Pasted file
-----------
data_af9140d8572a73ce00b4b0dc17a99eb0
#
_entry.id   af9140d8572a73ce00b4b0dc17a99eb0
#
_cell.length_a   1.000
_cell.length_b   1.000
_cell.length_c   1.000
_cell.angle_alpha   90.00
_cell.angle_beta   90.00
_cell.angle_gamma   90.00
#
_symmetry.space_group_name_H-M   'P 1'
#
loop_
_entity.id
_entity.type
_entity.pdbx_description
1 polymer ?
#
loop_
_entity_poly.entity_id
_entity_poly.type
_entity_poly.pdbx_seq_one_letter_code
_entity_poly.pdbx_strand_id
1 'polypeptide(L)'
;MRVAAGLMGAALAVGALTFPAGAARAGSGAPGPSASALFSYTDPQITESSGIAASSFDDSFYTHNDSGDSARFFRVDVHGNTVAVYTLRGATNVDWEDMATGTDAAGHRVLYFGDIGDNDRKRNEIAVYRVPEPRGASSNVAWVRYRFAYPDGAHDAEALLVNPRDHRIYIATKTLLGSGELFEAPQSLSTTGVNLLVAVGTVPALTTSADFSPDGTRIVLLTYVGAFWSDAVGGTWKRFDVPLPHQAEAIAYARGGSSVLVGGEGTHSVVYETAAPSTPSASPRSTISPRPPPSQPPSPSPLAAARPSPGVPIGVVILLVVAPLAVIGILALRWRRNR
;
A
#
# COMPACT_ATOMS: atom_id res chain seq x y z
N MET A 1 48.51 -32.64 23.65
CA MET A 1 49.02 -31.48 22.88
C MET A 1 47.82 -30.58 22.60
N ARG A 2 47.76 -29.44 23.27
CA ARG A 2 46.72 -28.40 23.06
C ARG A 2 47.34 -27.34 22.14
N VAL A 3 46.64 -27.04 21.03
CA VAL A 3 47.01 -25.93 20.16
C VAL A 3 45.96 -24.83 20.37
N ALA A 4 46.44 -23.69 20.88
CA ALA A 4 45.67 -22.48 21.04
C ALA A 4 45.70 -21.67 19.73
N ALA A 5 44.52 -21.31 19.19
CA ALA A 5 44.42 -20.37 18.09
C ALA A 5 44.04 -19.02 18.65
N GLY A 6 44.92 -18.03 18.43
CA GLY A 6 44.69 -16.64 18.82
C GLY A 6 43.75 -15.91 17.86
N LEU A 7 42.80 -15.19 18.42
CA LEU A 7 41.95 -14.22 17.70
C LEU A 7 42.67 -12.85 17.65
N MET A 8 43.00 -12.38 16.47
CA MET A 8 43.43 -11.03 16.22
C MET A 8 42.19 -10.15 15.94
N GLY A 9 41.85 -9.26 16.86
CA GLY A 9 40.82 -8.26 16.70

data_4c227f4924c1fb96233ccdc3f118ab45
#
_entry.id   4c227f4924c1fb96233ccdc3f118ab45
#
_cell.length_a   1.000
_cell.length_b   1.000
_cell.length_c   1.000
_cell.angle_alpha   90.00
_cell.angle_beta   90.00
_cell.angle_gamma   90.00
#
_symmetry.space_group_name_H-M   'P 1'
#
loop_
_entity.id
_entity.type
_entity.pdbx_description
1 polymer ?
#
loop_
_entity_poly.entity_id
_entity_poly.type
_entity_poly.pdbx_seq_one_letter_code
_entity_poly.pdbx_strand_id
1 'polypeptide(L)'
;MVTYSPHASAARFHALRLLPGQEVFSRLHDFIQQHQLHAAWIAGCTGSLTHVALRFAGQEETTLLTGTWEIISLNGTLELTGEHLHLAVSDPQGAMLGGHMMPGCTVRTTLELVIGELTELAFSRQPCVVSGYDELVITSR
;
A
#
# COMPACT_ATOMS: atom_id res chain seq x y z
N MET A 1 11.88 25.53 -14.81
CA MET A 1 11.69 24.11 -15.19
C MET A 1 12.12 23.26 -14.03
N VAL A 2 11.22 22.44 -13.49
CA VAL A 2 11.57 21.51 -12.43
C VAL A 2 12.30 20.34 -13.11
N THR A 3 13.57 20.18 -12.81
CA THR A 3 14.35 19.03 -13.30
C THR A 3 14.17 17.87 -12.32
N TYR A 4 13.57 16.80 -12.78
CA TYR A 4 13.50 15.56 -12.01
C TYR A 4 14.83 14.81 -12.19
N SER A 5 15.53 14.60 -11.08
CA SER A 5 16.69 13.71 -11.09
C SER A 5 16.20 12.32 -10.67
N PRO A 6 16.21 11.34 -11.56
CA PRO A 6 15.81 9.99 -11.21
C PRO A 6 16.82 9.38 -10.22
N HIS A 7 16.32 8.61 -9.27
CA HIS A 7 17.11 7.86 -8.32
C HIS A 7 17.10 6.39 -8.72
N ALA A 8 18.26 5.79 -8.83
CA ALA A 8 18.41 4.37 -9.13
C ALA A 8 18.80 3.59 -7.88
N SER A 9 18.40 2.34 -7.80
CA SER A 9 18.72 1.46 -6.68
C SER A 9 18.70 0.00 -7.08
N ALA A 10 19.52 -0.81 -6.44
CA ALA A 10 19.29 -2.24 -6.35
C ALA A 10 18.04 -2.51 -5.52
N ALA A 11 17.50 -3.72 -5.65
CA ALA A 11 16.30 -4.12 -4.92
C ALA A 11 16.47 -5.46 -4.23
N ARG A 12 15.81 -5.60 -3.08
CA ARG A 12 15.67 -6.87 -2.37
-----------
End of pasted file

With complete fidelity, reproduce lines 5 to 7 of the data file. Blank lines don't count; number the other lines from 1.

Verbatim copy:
_cell.length_a   1.000
_cell.length_b   1.000
_cell.length_c   1.000